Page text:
Anyone who joined the Doctor Who fandom during the 2005 revival might be shocked to learn that the Doctor wasn’t as soft and merciful in the early run of the show, as he appears to be now. In fact, he was so ruthless that, at times, you weren’t sure who was worse – the alien threat to humanity or the Doctor himself. Being vindictive when it came to his enemies might be putting it mildly, but just how bad could he have possibly been?
The Doctor – constant and persistent savior of humanity across time and space – could he really have been so bad? Oh, yes. And if you’re one of those fans raised on the revival, you might want to skip this – unless you want your impression of the legendary hero tarnished.
1. No mercy
Tennant, the 10th Doctor, held it down for five years and established the titular time traveler as more of a sympathetic character. In one iconic scene, he’s shown crying over the dead body of his greatest enemy, the Master. This simply didn’t happen in the original series – the Doctor wasn’t merciful toward his enemies, he was malicious. He was, to paraphrase the man himself, the monster all the other monsters were scared of.
The earliest incarnation of the Doctor was a good guy in the same way you might consider Gregory House to be a good guy, though one thing both characters shared was a penchant for manipulation. And not just manipulation of enemies, the Doctor would frequently deceive and exploit his trusting companions in order to draw out a greater threat.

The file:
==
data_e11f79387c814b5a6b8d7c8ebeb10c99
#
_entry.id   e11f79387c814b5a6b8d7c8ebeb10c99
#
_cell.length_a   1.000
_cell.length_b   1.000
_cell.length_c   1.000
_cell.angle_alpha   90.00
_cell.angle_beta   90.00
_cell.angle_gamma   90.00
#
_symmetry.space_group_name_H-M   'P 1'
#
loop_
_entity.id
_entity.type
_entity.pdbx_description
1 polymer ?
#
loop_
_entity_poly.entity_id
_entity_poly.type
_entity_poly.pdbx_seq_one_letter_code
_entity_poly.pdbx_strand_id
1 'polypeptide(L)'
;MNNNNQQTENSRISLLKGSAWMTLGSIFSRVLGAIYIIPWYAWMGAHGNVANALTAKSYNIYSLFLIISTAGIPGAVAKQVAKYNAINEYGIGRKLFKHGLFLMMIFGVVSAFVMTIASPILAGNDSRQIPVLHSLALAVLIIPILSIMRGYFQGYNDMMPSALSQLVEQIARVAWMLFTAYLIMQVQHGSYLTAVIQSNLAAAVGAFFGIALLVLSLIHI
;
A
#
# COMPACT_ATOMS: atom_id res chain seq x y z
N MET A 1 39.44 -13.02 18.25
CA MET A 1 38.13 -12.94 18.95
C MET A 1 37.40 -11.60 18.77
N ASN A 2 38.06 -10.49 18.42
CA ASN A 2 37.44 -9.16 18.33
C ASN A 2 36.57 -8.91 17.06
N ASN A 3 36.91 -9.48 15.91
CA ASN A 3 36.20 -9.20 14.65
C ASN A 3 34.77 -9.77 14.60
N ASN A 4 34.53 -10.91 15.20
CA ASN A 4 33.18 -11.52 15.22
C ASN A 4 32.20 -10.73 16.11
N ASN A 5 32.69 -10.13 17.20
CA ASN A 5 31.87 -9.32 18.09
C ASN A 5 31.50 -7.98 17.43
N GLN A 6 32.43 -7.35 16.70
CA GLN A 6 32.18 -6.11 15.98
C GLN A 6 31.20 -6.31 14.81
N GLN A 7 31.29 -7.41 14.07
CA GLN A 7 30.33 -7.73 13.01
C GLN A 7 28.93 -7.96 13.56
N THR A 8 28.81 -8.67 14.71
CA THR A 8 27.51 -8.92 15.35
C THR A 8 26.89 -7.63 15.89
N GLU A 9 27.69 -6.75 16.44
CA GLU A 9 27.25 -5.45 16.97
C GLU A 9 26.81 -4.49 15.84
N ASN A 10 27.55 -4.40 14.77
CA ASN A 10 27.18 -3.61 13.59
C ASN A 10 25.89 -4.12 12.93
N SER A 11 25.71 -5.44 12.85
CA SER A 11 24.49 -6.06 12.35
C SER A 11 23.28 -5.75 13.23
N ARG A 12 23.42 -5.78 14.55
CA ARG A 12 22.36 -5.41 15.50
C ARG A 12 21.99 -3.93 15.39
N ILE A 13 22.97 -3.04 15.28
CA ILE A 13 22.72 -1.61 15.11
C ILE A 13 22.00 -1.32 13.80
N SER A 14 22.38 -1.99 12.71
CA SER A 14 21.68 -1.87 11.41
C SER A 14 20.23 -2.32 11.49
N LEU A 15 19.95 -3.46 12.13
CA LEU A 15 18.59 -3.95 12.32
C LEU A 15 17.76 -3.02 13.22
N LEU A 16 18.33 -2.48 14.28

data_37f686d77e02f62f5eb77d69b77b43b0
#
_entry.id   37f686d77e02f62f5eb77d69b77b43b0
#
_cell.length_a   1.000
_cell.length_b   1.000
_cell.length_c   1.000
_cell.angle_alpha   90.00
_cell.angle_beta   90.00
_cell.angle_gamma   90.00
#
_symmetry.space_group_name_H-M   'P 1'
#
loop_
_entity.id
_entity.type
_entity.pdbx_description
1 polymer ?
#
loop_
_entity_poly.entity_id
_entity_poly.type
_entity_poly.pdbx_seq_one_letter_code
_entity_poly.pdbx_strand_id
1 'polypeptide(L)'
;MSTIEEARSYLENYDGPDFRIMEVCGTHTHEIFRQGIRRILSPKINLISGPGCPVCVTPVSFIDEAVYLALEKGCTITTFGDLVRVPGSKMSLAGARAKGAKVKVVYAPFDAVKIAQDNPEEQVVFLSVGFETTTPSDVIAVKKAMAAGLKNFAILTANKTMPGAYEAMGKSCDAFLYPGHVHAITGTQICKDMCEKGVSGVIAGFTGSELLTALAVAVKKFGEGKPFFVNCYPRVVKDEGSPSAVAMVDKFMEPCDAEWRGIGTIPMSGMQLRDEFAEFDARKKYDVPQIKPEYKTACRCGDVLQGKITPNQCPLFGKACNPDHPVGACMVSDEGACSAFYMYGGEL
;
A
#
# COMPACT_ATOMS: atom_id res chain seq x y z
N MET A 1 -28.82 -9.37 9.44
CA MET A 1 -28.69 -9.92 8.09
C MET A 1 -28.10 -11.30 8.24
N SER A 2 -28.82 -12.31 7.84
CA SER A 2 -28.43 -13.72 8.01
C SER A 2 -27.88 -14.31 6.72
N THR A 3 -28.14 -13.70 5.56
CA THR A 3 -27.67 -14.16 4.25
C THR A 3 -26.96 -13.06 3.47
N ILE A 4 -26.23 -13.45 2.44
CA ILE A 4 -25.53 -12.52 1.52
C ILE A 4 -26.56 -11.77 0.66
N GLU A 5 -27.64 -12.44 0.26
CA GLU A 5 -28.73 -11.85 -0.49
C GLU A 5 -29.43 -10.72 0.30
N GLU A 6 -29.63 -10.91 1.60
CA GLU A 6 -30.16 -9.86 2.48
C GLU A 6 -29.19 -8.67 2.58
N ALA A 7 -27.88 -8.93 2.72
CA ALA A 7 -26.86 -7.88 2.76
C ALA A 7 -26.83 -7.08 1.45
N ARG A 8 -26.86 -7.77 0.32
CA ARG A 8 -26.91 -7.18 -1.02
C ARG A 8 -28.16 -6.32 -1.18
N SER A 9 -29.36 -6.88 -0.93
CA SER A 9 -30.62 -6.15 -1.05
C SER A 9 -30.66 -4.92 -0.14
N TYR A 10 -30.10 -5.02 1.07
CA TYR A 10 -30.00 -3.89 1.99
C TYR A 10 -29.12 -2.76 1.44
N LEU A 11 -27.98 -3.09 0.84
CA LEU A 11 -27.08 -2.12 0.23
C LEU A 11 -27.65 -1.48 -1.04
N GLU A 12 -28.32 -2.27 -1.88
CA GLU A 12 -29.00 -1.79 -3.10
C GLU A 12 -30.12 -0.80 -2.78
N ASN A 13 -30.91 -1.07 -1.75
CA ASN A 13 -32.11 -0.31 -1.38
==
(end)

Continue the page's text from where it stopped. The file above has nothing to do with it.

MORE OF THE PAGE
In The Invasion of Time serial, the Doctor returned to his home world of Gallifrey where he assumed the presidency and became party to a conspiracy to subvert his own people. Putting his people through hell, he soon reveals that this was all part of a master plan to draw out the real invading aliens. If that weren’t bad enough, it turns out these aliens – the Vardans – were part of a spearhead for a much bigger threat, which all but wipes out the already demoralized Gallifreyans.
In the Remembrance of the Daleks serial, the Doctor dealt a devastating blow to his arch enemies – the Daleks.
The aforementioned “devastating blow” came in the form of a genocidal attack on the home world of the Daleks – Skaro. After locating a planet-destroying doomsday device called the Hand of Omega, which he conveniently stowed away on Earth, the Doctor used it on his mortal enemies. Of course, he didn’t unleash it on them directly – he booby-trapped it to trigger when the Daleks tried to use it (which they did).
4. Psychological abuse
The Seventh Doctor, played by Sylvester McCoy, was especially abusive to his companions including Ace, in particular. Some people saw his treatment of the street punk as an attempt to bring her potential to the fore but, occasionally, it was clear that he was messing with her for his own amusement. He would learn her fears and weaknesses and shove her into confrontations and situations dealing with them – even going so far as to seemingly throw his companion under the bus.
Obviously, the Doctor, much like any good hero, had his particular flaws. Some of these flaws evolved over time and others were cast aside as the years dragged on. One thing that never really changed, however, was the Doctor’s persistent devotion and protection to humanity overall. As the BBC gears up to celebrate the 50th anniversary of the longest-running sci-fi show in history, it’s nice to look back at just how far the enigmatic Doctor has come…and to remember just what he’s truly capable of.
About The Author:
London McGuire is a freelance writer and blogger, In addition to all-things cinema and TV, this self-proclaimed geek also enjoys writing about tech, great food and sports. Follow her on Twitter @londonmcguire.